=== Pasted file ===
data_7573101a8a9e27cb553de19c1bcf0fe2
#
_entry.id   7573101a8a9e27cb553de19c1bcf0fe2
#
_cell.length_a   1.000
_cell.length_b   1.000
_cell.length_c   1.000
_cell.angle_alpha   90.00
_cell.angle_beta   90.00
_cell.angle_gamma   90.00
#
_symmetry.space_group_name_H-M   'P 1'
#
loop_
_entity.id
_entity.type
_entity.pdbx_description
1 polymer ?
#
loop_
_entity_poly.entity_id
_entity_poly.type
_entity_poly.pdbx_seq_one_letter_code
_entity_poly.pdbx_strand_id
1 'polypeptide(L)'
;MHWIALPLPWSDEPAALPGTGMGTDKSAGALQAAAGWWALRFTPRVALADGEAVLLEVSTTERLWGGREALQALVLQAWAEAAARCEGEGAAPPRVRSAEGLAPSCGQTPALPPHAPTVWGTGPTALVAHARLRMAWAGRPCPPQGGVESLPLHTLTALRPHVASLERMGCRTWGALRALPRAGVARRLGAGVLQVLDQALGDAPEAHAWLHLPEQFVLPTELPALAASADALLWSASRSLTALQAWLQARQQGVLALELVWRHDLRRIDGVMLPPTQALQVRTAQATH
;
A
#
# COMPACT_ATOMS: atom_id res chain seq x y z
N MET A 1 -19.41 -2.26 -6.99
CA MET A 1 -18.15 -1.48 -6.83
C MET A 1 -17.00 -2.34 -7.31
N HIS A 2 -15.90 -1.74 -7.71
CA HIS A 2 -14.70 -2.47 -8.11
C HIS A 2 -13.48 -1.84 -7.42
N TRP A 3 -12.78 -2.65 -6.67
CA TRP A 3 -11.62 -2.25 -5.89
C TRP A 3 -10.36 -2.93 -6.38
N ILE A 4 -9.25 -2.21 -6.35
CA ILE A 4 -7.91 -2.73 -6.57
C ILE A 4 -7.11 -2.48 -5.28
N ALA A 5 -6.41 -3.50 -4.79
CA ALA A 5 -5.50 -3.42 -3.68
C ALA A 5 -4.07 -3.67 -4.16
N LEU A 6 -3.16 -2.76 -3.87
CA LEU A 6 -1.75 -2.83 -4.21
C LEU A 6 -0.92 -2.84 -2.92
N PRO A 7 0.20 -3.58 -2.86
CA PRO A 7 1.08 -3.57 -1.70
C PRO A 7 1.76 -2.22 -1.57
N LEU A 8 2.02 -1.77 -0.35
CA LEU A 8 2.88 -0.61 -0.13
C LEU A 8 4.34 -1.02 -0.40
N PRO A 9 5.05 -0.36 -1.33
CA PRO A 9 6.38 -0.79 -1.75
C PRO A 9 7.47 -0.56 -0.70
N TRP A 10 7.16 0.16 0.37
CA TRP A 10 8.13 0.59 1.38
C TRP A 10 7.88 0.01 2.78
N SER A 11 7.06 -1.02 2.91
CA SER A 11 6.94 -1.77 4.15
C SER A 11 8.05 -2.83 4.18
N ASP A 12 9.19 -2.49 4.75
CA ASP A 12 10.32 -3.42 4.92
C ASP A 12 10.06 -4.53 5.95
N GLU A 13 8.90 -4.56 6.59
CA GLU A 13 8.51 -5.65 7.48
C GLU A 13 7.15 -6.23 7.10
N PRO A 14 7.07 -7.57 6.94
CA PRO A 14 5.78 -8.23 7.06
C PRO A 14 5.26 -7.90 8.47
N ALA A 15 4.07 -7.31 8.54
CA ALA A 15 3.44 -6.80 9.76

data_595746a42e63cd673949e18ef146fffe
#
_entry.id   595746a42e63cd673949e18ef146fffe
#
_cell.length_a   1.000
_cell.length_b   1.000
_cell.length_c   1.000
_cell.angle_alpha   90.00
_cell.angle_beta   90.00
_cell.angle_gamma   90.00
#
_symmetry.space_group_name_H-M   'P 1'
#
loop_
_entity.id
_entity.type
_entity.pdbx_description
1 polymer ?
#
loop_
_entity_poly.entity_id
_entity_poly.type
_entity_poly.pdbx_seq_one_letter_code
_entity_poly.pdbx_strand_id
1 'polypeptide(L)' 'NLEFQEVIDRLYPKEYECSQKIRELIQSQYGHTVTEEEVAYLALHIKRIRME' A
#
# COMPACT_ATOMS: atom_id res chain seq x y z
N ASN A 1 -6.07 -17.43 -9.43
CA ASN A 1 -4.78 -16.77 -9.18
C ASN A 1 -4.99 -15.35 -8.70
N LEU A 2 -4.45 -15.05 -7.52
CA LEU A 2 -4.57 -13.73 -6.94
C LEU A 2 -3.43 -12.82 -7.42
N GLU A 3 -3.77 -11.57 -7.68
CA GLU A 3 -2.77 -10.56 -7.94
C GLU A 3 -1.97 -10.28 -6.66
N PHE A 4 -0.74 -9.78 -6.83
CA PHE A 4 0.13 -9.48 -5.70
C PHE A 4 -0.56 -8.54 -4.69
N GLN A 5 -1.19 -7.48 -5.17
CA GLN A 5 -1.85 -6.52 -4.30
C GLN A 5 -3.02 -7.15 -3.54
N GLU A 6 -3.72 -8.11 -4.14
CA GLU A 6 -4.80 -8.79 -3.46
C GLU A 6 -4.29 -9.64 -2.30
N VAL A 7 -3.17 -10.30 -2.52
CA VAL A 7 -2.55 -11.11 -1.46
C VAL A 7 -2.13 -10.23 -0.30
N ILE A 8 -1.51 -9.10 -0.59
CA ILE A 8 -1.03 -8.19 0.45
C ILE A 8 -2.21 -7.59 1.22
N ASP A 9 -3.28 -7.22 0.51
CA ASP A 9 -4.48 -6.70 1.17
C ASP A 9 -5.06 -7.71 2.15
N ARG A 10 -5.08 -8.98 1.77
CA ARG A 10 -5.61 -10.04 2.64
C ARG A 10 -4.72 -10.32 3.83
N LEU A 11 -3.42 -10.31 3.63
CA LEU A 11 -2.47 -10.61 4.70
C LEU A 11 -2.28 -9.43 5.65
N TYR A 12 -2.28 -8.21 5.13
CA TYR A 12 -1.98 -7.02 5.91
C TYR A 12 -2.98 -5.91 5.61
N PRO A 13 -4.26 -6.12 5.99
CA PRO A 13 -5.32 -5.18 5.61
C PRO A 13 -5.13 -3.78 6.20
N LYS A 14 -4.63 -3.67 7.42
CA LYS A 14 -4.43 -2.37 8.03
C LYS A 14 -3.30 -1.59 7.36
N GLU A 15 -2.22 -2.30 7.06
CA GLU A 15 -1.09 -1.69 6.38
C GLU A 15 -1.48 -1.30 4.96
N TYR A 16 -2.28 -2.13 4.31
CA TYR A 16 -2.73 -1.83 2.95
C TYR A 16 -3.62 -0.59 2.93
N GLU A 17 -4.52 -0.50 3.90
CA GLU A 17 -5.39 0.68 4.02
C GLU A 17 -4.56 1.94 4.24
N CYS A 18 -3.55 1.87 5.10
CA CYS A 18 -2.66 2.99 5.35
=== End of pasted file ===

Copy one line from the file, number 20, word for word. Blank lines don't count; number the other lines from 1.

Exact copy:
loop_